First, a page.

The migration of Indian knowledge workers to Canada: a structuration theory perspective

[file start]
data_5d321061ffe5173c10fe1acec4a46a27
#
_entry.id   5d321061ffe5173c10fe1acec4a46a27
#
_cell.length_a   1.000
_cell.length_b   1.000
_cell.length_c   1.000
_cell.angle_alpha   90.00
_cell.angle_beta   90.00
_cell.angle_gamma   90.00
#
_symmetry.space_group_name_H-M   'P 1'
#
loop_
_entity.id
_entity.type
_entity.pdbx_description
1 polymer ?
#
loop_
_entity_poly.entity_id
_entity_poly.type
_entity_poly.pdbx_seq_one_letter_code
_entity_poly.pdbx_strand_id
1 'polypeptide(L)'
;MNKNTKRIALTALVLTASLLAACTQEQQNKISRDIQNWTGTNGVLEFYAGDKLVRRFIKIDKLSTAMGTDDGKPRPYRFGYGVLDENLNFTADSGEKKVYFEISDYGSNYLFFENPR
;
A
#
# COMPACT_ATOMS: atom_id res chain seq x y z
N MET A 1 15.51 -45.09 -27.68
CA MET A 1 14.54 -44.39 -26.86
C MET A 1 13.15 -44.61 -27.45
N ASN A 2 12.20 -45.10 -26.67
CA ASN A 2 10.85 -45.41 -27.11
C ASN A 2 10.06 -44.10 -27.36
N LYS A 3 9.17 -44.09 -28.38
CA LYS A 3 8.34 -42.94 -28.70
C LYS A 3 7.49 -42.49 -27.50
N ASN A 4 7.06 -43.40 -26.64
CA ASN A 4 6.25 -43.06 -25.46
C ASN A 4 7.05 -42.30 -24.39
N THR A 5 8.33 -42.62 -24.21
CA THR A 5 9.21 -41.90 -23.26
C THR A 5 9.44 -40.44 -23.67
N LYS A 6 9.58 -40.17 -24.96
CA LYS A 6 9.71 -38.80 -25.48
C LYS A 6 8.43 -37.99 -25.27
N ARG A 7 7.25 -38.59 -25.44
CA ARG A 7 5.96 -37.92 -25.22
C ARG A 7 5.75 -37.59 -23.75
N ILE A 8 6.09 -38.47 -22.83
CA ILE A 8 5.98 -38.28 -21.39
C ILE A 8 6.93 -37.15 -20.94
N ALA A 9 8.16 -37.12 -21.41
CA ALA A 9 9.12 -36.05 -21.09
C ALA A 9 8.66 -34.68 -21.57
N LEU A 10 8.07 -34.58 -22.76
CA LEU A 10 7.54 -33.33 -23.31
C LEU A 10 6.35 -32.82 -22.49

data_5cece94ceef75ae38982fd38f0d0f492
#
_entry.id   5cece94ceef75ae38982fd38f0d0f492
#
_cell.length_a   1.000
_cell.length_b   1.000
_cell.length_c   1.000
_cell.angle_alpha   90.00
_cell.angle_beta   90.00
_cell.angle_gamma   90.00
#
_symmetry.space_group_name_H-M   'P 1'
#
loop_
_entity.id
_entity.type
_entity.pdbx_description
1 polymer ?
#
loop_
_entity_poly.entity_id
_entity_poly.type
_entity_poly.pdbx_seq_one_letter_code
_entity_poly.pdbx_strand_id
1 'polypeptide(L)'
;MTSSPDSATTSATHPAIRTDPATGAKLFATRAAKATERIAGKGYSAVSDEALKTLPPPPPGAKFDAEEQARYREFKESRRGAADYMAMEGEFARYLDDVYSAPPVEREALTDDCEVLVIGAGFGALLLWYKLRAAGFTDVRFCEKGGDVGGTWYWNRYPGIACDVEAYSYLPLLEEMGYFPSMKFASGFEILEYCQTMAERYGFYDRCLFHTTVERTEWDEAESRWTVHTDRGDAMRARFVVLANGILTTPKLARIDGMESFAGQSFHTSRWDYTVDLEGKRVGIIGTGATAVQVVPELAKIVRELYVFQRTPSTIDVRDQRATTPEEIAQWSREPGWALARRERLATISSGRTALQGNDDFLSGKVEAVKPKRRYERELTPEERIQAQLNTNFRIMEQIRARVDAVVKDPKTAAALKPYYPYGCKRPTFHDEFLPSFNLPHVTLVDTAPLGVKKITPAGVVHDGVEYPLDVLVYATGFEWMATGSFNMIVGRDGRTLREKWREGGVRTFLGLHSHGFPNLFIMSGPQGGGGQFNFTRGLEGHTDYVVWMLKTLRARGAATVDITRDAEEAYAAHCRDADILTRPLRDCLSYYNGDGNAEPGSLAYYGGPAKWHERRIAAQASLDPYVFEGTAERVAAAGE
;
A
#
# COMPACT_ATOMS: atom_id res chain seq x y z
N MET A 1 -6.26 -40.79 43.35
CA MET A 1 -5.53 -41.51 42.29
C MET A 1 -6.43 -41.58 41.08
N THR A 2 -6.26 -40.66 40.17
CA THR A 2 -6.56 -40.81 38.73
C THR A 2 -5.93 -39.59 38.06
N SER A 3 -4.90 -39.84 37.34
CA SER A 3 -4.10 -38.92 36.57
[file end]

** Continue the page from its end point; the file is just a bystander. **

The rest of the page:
With the emergence of the knowledge economy and concomitant changes in the areas of technology and globalization of economy and labor market, the migration of knowledge workers and particularly Indian knowledge workers has received a lot of attention. However they are different from traditional migration flows because of the choice of migration destinations, widespread demand for such workers and diminished importance of push factors. Such knowledge workers are highly adaptable and their skills readily transferable to any region of the world. Canada has to firmly establish itself as a foremost destination for migrant knowledge workers and market its attractiveness, with its safe multi-ethnic urban regions, quality of life and strong and stable economy. This is essential in obtaining the desired migrant stocks and flows, but also in securing the highest quality and most desirable migrant knowledge workers. There is considerable discussion regarding the validity and completeness of contemporary migration theories. The analysis presented in the thesis shows the advantages of the use of structuration theory in international migration and extends the claims made by Goss and Lindquist on the validity of use of structuration theory for multi level analysis in the area of international migration. The study highlights the role of structure and agency through interviews of skilled Indian migrants to Canada and subsequent analysis of the data collected. In addition recent studies by the Canadian government, academic research and reports by organizations such as the World Bank have been leveraged to develop the structuration analysis. The study proposes policy changes such as highlighting the attractiveness of Canada as a migration destination at a micro level; develop a robust mechanism for recognizing migrant qualifications, wider deployment of fast track procedures for immigration processing and recognition of migration of semi-finished human capital as a means for meeting labor market needs.